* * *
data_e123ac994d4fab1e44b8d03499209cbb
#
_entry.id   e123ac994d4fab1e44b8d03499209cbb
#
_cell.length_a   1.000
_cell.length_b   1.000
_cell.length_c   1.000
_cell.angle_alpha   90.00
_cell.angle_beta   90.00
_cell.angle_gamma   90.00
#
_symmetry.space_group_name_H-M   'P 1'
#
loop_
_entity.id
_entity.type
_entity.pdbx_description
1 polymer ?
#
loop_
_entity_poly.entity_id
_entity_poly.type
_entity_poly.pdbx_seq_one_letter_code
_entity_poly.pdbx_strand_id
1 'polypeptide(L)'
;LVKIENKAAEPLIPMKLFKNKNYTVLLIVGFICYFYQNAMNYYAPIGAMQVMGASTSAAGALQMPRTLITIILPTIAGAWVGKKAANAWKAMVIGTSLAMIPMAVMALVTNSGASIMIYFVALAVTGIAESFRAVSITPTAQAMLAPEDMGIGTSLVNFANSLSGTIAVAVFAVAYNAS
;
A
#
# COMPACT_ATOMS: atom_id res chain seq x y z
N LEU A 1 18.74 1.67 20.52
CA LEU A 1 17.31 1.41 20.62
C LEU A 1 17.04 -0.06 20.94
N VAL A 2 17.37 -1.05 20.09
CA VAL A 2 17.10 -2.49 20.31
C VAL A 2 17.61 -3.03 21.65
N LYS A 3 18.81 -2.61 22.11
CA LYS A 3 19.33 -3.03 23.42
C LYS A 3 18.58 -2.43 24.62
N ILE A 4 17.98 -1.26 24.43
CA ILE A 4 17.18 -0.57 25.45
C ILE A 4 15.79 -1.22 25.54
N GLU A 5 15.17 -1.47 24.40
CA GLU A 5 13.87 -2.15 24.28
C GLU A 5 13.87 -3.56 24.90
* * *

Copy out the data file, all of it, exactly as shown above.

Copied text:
data_e123ac994d4fab1e44b8d03499209cbb
#
_entry.id   e123ac994d4fab1e44b8d03499209cbb
#
_cell.length_a   1.000
_cell.length_b   1.000
_cell.length_c   1.000
_cell.angle_alpha   90.00
_cell.angle_beta   90.00
_cell.angle_gamma   90.00
#
_symmetry.space_group_name_H-M   'P 1'
#
loop_
_entity.id
_entity.type
_entity.pdbx_description
1 polymer ?
#
loop_
_entity_poly.entity_id
_entity_poly.type
_entity_poly.pdbx_seq_one_letter_code
_entity_poly.pdbx_strand_id
1 'polypeptide(L)'
;LVKIENKAAEPLIPMKLFKNKNYTVLLIVGFICYFYQNAMNYYAPIGAMQVMGASTSAAGALQMPRTLITIILPTIAGAWVGKKAANAWKAMVIGTSLAMIPMAVMALVTNSGASIMIYFVALAVTGIAESFRAVSITPTAQAMLAPEDMGIGTSLVNFANSLSGTIAVAVFAVAYNAS
;
A
#
# COMPACT_ATOMS: atom_id res chain seq x y z
N LEU A 1 18.74 1.67 20.52
CA LEU A 1 17.31 1.41 20.62
C LEU A 1 17.04 -0.06 20.94
N VAL A 2 17.37 -1.05 20.09
CA VAL A 2 17.10 -2.49 20.31
C VAL A 2 17.61 -3.03 21.65
N LYS A 3 18.81 -2.61 22.11
CA LYS A 3 19.33 -3.03 23.42
C LYS A 3 18.58 -2.43 24.62
N ILE A 4 17.98 -1.26 24.43
CA ILE A 4 17.18 -0.57 25.45
C ILE A 4 15.79 -1.22 25.54
N GLU A 5 15.17 -1.47 24.40
CA GLU A 5 13.87 -2.15 24.28
C GLU A 5 13.87 -3.56 24.90